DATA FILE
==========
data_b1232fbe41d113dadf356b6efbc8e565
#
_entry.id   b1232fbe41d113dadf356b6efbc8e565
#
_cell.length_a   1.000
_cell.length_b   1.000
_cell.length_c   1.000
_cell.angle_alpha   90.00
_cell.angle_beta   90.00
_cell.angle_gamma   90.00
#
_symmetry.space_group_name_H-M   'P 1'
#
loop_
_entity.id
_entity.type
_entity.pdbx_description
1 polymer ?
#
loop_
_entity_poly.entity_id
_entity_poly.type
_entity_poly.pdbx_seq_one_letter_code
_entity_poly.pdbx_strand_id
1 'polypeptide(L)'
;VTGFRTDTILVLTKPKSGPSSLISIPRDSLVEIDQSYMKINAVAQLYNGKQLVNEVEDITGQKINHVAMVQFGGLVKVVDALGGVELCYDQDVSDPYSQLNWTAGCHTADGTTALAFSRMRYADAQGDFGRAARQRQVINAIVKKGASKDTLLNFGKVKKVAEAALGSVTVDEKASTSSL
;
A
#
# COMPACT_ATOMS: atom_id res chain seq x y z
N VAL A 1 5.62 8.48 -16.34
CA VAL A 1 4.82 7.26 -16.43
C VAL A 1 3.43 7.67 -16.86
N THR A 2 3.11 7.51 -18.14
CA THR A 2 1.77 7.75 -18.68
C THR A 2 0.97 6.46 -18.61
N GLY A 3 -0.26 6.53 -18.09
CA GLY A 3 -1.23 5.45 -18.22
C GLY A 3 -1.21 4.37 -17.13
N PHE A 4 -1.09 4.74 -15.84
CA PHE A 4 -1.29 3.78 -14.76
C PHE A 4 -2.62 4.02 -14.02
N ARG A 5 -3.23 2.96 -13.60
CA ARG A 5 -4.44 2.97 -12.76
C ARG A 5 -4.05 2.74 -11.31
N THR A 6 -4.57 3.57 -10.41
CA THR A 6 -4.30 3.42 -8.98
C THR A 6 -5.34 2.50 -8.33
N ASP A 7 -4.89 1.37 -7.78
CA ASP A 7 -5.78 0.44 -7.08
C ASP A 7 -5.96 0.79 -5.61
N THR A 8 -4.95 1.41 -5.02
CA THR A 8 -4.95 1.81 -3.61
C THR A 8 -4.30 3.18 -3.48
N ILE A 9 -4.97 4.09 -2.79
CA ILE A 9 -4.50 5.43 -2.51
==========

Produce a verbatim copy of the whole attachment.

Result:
data_b1232fbe41d113dadf356b6efbc8e565
#
_entry.id   b1232fbe41d113dadf356b6efbc8e565
#
_cell.length_a   1.000
_cell.length_b   1.000
_cell.length_c   1.000
_cell.angle_alpha   90.00
_cell.angle_beta   90.00
_cell.angle_gamma   90.00
#
_symmetry.space_group_name_H-M   'P 1'
#
loop_
_entity.id
_entity.type
_entity.pdbx_description
1 polymer ?
#
loop_
_entity_poly.entity_id
_entity_poly.type
_entity_poly.pdbx_seq_one_letter_code
_entity_poly.pdbx_strand_id
1 'polypeptide(L)'
;VTGFRTDTILVLTKPKSGPSSLISIPRDSLVEIDQSYMKINAVAQLYNGKQLVNEVEDITGQKINHVAMVQFGGLVKVVDALGGVELCYDQDVSDPYSQLNWTAGCHTADGTTALAFSRMRYADAQGDFGRAARQRQVINAIVKKGASKDTLLNFGKVKKVAEAALGSVTVDEKASTSSL
;
A
#
# COMPACT_ATOMS: atom_id res chain seq x y z
N VAL A 1 5.62 8.48 -16.34
CA VAL A 1 4.82 7.26 -16.43
C VAL A 1 3.43 7.67 -16.86
N THR A 2 3.11 7.51 -18.14
CA THR A 2 1.77 7.75 -18.68
C THR A 2 0.97 6.46 -18.61
N GLY A 3 -0.26 6.53 -18.09
CA GLY A 3 -1.23 5.45 -18.22
C GLY A 3 -1.21 4.37 -17.13
N PHE A 4 -1.09 4.74 -15.84
CA PHE A 4 -1.29 3.78 -14.76
C PHE A 4 -2.62 4.02 -14.02
N ARG A 5 -3.23 2.96 -13.60
CA ARG A 5 -4.44 2.97 -12.76
C ARG A 5 -4.05 2.74 -11.31
N THR A 6 -4.57 3.57 -10.41
CA THR A 6 -4.30 3.42 -8.98
C THR A 6 -5.34 2.50 -8.33
N ASP A 7 -4.89 1.37 -7.78
CA ASP A 7 -5.78 0.44 -7.08
C ASP A 7 -5.96 0.79 -5.61
N THR A 8 -4.95 1.41 -5.02
CA THR A 8 -4.95 1.81 -3.61
C THR A 8 -4.30 3.18 -3.48
N ILE A 9 -4.97 4.09 -2.79
CA ILE A 9 -4.50 5.43 -2.51